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SEC Levies $153-Million Penalty on Fund Trader

January 11, 2006|Josh Friedman | Times Staff Writer

Investor Daniel G. Calugar, who allegedly reaped a fortune through illegal mutual fund trades, agreed Tuesday to a $153-million settlement with the Securities and Exchange Commission.

The 51-year-old Calugar was accused of trading mutual fund shares after the markets had closed to take advantage of pricing trends, using phony time stamps to cover his tracks.

Regulators say he agreed to give up $103 million in ill-gotten gains and pay a $50-million fine -- the biggest hit to any individual in the nearly 2 1/2-year-old trading scandal. In addition, Calugar agreed in October to pay $72 million to settle a federal class-action lawsuit filed by mutual fund investors.

"The stupendous amount of Calugar's illegal profits, combined with the egregiousness of his conduct, fully supports our record penalty against him," said Randall R. Lee, director of the SEC's Los Angeles office, which handled the case.

Calugar neither admitted nor denied wrongdoing. He could not be reached for comment, and his attorney did not return calls.

Now a resident of Ponte Vedra Beach, Fla., Calugar owned homes in Los Angeles and Las Vegas when the SEC's case was filed in December 2003. At that time, the agency estimated his fortune at $550 million. That means he could be worth hundreds of millions of dollars even after he pays $225 million to regulators and investors.

Lee said Calugar's other riches apparently were unconnected to the mutual fund case, although he said that the SEC did not know where the trader's fortune originated.

Calugar had been a tax law specialist with an Atlanta firm before moving to Las Vegas in 1996, where he set up a company called Security Brokerage Inc. in a strip mall. The brokerage firm was formed as a vehicle for his own trades, the SEC said, and he had no outside clients.

From 2001 through 2003, Calugar allegedly pocketed $175 million through late trading and "market timing" schemes -- more than anyone else charged in the trading scandals that have scarred the $8.6-trillion fund industry since September 2003, according to the SEC.

Late trading is illegal and involves buying and selling mutual fund shares after the stock market has closed but still paying or receiving that day's prices. Most funds price once daily, at 4 p.m. Eastern time, and orders received after the close are supposed to be processed at the next day's share prices. Late traders exploit that system by purchasing shares of a foreign stock fund, for example, at a stale price after seeing an overseas run-up, then selling them the next day at a higher price.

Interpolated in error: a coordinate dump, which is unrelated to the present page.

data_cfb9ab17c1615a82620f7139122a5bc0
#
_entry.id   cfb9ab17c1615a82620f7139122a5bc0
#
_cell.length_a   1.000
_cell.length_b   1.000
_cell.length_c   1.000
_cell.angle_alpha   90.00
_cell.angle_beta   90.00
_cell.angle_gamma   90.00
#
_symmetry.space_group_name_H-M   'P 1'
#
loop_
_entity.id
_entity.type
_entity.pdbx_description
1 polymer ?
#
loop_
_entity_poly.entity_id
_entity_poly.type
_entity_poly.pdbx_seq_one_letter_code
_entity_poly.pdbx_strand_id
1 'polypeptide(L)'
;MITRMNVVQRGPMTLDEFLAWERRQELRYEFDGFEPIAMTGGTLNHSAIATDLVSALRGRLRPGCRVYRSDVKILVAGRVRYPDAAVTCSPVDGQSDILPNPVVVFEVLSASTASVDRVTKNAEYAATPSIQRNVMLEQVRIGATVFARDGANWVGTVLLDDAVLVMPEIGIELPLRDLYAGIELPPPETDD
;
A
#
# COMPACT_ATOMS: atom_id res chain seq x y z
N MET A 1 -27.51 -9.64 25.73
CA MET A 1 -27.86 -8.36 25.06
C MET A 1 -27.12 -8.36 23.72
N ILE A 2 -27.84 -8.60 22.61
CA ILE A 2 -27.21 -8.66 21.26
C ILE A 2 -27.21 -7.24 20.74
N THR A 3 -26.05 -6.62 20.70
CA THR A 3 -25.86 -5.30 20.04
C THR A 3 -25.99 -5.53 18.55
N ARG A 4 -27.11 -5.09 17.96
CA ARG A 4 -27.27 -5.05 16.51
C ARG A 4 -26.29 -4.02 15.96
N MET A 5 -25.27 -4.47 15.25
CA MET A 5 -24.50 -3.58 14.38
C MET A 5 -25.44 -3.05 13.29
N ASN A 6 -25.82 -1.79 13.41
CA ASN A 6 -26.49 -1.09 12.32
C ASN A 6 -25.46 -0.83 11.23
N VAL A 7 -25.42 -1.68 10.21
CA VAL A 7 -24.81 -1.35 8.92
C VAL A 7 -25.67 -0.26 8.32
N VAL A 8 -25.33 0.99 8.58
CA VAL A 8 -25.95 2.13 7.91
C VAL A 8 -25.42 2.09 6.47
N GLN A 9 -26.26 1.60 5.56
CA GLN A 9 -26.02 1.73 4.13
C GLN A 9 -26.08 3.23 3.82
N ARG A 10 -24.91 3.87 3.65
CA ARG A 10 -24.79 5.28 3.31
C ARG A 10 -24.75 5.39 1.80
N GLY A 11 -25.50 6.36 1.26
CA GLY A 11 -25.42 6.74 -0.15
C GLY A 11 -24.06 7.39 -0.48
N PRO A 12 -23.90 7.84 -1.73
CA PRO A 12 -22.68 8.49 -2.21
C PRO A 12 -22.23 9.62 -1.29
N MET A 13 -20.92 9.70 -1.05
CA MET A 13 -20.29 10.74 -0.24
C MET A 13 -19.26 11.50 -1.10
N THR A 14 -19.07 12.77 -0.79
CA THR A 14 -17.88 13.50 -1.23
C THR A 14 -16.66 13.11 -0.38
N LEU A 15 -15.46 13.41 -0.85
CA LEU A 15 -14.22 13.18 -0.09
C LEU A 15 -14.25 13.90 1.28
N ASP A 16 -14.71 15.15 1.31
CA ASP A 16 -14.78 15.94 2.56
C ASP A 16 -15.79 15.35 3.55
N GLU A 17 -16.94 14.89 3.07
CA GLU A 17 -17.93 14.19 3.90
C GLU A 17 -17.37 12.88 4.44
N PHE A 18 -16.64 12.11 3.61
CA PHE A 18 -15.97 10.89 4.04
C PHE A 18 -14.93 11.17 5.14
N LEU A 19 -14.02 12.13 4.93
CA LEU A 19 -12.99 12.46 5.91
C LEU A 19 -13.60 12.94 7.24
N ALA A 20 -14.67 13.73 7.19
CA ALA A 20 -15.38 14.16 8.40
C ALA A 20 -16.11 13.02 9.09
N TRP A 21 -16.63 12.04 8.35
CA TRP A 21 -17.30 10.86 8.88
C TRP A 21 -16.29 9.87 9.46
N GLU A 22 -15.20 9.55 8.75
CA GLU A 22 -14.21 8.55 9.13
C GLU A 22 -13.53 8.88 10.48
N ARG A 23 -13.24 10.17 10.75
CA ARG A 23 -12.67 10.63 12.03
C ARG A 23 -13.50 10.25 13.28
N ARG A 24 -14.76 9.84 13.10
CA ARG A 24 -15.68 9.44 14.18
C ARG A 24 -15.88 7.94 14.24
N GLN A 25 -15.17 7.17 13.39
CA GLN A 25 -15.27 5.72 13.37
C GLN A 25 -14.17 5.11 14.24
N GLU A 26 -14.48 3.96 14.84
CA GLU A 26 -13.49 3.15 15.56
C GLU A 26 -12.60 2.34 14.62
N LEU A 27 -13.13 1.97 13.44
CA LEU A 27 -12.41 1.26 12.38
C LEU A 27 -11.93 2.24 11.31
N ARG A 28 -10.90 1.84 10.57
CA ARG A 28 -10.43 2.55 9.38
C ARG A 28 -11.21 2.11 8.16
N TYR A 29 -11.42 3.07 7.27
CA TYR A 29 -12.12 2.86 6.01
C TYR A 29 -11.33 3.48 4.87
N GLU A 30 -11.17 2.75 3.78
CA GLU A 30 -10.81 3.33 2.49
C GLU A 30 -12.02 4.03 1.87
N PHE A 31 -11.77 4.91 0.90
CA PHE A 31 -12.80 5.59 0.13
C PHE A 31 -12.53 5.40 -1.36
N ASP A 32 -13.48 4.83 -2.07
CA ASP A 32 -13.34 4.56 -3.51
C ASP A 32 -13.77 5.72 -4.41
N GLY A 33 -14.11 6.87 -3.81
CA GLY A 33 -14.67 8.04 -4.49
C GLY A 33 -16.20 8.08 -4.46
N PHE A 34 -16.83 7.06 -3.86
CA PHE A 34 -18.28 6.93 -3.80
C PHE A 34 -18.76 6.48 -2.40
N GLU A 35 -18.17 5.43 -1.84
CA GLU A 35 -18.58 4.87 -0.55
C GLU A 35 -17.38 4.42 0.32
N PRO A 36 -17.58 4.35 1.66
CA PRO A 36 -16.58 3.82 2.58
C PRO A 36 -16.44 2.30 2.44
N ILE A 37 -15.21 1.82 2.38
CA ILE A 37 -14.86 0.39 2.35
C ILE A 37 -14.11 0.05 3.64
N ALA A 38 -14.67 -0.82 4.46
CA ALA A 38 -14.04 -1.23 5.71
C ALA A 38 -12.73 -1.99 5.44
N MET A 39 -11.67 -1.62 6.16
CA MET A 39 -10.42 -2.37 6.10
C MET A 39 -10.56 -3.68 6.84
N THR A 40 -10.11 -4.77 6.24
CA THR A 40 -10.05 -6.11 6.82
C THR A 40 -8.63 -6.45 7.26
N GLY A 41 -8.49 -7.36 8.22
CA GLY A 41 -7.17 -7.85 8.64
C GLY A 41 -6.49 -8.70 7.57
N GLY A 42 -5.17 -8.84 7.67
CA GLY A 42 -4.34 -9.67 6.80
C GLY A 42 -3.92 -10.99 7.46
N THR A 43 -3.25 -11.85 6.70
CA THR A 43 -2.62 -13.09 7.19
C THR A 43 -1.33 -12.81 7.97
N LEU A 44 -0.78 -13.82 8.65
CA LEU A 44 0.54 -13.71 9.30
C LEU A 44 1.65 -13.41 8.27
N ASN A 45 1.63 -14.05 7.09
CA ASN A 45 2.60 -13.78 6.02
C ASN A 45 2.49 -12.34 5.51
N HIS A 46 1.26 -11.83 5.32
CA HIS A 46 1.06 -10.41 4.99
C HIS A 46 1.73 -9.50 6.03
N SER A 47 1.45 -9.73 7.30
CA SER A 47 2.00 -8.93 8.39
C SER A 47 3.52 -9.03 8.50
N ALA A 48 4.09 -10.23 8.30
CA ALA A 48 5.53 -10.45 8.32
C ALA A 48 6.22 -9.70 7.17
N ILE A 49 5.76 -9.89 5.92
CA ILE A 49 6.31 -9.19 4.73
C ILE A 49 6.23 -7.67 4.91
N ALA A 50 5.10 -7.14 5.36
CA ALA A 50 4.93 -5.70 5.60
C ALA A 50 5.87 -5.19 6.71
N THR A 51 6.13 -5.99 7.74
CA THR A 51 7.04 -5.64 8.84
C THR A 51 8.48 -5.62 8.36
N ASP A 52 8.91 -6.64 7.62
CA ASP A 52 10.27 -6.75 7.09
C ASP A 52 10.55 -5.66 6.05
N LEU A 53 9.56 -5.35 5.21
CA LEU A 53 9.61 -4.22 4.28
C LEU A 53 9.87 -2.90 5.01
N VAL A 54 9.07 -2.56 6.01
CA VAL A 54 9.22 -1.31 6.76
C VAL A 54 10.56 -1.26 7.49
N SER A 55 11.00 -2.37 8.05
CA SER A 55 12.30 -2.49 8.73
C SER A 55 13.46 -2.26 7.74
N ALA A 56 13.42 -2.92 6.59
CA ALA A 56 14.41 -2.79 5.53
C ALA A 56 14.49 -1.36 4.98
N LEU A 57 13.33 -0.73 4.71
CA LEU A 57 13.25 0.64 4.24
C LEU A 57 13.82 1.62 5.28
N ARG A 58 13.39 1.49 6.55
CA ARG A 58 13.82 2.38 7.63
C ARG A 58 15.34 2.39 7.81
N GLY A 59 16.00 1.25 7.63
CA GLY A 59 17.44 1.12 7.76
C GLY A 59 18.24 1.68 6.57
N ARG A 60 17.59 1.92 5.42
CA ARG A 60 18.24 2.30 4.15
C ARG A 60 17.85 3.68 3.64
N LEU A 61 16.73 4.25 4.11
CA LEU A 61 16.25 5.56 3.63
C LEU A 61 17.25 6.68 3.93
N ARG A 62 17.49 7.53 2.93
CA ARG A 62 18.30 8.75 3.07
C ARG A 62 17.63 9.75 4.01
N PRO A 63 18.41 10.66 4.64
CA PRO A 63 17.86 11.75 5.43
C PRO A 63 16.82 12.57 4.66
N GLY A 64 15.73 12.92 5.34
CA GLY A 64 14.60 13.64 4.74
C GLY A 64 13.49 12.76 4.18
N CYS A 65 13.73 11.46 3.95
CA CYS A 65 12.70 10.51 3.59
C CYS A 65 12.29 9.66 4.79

The SEC alleged that Calugar routinely transmitted trades for his own account through Security Brokerage as late as 6 p.m. "without any legitimate reason," using time stamps reading 3:59 p.m. to disguise the activity.

"He got the benefit of today's price with tomorrow's information," said Michele Wein Layne, associate director of the SEC's Los Angeles office.

Calugar allegedly engaged in late trading in mutual funds run by Alliance Capital and Massachusetts Financial Services, and also was accused of having been involved in market timing these funds.

Market timing, which involves rapid trading in and out of funds to take advantage of slight pricing discrepancies, is not necessarily illegal. The SEC's complaint alleged that Calugar "timed" Alliance and MFS funds, knowing that their prospectuses prohibited or discouraged the practice.

Regulators say both market timing and late trading harm other investors in part by driving up mutual funds' operating expenses, which are paid for by all shareholders. Both Alliance and MFS have resolved trading cases with state and federal regulators, who have reached settlements with these and other companies totaling more than $3 billion since the scandal broke.

The mutual fund business came under scrutiny in September 2003, when New York Atty. Gen. Eliot Spitzer brought the industry's first market timing and late trading cases against hedge fund Canary Capital Partners.

In the wake of that case, Layne said, the SEC sifted through its regular exam records looking for securities firms that could be using similar tactics. Calugar drew scrutiny because of his unusually active fund trading pattern, she said.

A week before the SEC filed its case against Calugar, the agency obtained an emergency court order from U.S. District Judge Robert C. Jones in Nevada to freeze the trader's assets after learning that he had allegedly tried to transfer $50 million out of his account at MFS.

Under terms of the settlement, which is subject to Jones' approval, Calugar would be barred permanently from the brokerage industry.

Legal analysts said the financial settlement would send a strong message.

"The number of zeros involved -- and the fact that this settlement involves a trader who instigated the activity instead of a mutual fund complex -- will be a helpful deterrent," said Henry Hu, a corporate and securities law professor at the University of Texas at Austin.

The SEC expects the $153 million to be distributed to mutual fund shareholders in coordination with the class-action settlement, Layne said. That process is being managed through U.S. District Court in Baltimore, where investor suits against Calugar and now-defunct Security Brokerage were consolidated.

Among other major individual settlements, Gary Pilgrim and Harold Baxter of fund manager Pilgrim Baxter & Associates paid $80 million each in fines and restitution. Richard Strong, founder of Strong Capital Management, paid $60 million.

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